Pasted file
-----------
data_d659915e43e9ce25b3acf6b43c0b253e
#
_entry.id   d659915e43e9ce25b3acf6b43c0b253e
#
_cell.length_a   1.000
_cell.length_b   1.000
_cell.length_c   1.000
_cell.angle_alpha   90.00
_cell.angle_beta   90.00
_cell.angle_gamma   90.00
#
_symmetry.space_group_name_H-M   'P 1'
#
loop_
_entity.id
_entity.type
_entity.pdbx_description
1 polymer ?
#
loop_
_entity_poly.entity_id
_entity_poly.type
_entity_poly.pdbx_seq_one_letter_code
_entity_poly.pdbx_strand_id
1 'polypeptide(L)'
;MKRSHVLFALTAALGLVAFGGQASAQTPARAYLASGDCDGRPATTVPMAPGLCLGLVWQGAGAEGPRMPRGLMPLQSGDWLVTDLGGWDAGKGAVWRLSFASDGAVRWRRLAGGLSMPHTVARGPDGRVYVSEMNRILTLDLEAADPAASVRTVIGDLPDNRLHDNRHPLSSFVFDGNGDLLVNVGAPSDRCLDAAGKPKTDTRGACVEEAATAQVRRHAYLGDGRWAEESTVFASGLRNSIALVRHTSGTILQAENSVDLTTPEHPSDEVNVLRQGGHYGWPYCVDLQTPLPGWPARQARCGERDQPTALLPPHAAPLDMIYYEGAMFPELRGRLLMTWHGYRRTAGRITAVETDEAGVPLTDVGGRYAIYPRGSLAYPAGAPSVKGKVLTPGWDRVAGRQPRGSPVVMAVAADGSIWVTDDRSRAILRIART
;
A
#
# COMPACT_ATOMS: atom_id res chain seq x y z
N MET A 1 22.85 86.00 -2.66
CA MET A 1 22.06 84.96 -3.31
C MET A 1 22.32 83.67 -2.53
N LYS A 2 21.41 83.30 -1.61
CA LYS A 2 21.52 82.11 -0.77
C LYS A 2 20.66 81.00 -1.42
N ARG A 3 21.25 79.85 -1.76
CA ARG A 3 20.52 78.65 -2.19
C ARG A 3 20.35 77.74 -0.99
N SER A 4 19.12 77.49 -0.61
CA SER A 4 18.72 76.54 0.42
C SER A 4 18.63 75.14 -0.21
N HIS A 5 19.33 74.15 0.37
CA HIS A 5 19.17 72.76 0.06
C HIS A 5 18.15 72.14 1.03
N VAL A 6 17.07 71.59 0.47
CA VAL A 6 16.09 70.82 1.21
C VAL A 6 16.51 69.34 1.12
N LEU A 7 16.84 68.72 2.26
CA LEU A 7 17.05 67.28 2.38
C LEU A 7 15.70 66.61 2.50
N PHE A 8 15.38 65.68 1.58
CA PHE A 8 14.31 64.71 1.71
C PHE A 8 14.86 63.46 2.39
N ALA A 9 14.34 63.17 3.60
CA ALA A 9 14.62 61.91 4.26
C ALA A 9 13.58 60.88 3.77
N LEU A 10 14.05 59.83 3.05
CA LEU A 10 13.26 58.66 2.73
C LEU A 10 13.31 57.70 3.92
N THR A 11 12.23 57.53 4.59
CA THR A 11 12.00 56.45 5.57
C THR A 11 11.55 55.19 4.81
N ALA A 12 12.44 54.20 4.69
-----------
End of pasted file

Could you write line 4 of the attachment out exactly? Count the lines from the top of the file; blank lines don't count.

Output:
#